Top 10 critical skills South African businesses want
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The latest Critical Skills Survey report, conducted by Xpatweb, shows the most sought-after yet scant skills in South Africa, which has led businesses to recruit talent from other countries.
Survey participants indicated the following skills as most in-demand but hardest to source locally: engineers (18 percent), ICT specialists (13 percent); foreign-language speakers (10 percent), media and marketing specialists (9 percent), artisans (8 percent), C-suite executives (7 percent), senior financial executives (6 percent), health-care specialists (5 percent), science professionals (4 percent) and accounting professionals (1 percent).
Xpatweb managing director Marisa Jacobs said the report data was mostly used by stakeholders who influenced policies on critical skills, and the import of foreign professionals.
On its website, Xpatweb describes itself as a firm that specialises in solutions in the expatriation and international mobility sector.
According to the survey, there was an increasing urgency for media and marketing specialists, which Jacobs said was probably due to digital advances, the social media marketing explosion, and the growing sophistication of the marketing profession.
The survey also noted that respondents were concerned that the exclusion of corporate general managers from the National Critical Skills List would impact their search for executives with international experience.
“We anticipated the term would be replaced with specific titles, like CEO or CFO, to avoid abuse, so far, this does not appear to be the case,” said Jacobs.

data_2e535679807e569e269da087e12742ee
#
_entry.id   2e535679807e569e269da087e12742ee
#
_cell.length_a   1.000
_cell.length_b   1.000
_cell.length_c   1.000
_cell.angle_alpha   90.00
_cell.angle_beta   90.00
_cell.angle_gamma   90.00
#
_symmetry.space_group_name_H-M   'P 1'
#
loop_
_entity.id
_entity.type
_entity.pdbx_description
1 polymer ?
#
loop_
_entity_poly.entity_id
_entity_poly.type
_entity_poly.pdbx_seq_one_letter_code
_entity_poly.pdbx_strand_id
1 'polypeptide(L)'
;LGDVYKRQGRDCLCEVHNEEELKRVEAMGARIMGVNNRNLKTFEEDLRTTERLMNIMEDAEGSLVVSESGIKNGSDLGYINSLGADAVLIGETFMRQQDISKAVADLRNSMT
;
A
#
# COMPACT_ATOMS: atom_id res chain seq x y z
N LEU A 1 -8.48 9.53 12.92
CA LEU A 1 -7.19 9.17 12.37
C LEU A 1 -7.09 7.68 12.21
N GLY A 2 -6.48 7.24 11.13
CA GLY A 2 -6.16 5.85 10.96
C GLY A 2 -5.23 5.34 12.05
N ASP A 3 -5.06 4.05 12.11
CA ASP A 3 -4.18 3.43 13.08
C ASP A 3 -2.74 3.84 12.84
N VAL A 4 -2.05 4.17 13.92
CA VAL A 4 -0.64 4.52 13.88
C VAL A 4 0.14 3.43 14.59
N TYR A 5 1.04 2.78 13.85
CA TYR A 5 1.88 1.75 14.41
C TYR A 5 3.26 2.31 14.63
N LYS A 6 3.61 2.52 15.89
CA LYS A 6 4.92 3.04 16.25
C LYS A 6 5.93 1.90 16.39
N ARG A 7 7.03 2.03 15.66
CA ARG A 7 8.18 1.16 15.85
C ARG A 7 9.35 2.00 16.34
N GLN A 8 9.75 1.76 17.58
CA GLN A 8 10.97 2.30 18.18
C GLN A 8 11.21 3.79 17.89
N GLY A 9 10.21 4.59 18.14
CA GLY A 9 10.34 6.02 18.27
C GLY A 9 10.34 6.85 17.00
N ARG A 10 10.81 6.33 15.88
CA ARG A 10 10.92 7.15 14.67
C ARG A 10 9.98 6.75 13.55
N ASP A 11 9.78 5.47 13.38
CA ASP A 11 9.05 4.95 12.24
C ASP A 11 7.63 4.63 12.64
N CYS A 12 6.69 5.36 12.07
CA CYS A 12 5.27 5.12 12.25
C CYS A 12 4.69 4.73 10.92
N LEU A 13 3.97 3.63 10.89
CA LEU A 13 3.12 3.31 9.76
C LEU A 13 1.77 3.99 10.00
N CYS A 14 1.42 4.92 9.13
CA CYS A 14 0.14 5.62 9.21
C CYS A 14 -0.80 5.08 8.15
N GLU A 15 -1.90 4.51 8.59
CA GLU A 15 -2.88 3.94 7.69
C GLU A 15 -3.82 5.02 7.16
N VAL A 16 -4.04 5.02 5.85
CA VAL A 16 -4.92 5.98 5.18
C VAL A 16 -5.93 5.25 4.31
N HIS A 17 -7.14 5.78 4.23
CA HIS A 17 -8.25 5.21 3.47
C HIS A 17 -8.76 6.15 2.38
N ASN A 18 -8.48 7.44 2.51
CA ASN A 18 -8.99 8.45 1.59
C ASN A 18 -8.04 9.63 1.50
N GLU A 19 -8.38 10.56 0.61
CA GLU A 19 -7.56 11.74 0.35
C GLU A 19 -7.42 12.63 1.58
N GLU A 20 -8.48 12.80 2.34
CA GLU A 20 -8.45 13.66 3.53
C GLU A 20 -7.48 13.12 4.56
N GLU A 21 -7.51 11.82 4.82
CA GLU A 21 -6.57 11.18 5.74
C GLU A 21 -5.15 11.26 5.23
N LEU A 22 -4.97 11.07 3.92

The survey found that 77 percent of organisations reported that they struggled to source critical skills in South Africa for local and cross-border operations. Seventy-six percent asserted that an international search would help them satisfy their objectives.
“Ninety-two percent indicated that missing critical skills have an impact on stakeholders within their organisation. The gaps are typically associated with the top 10 critical skills above,” it said.
Skills transfer and succession planning
According to the report, South African employers were sometimes accused of overlooking local talent in favour of foreign professionals. However, 81 percent of respondents viewed succession planning and skills transfer as a priority for their business.
“Many organisations have exited their foreign nationals after successfully transferring their competencies and responsibilities to local employees,” reports Jacobs. Unfortunately, the demand typically outstrips the pace of transfer.
Experience and education
The survey noted that although demand was high, employers could not risk the integrity of their operations by hiring inexperienced employees. Thirty-eight percent required three to five years’ experience while 28 percent demand more than five years.
“Similarly, 49 percent seek an undergraduate degree, and 23 percent desire a postgraduate or honours degree,” it said.
BUSINESS REPORT ONLINE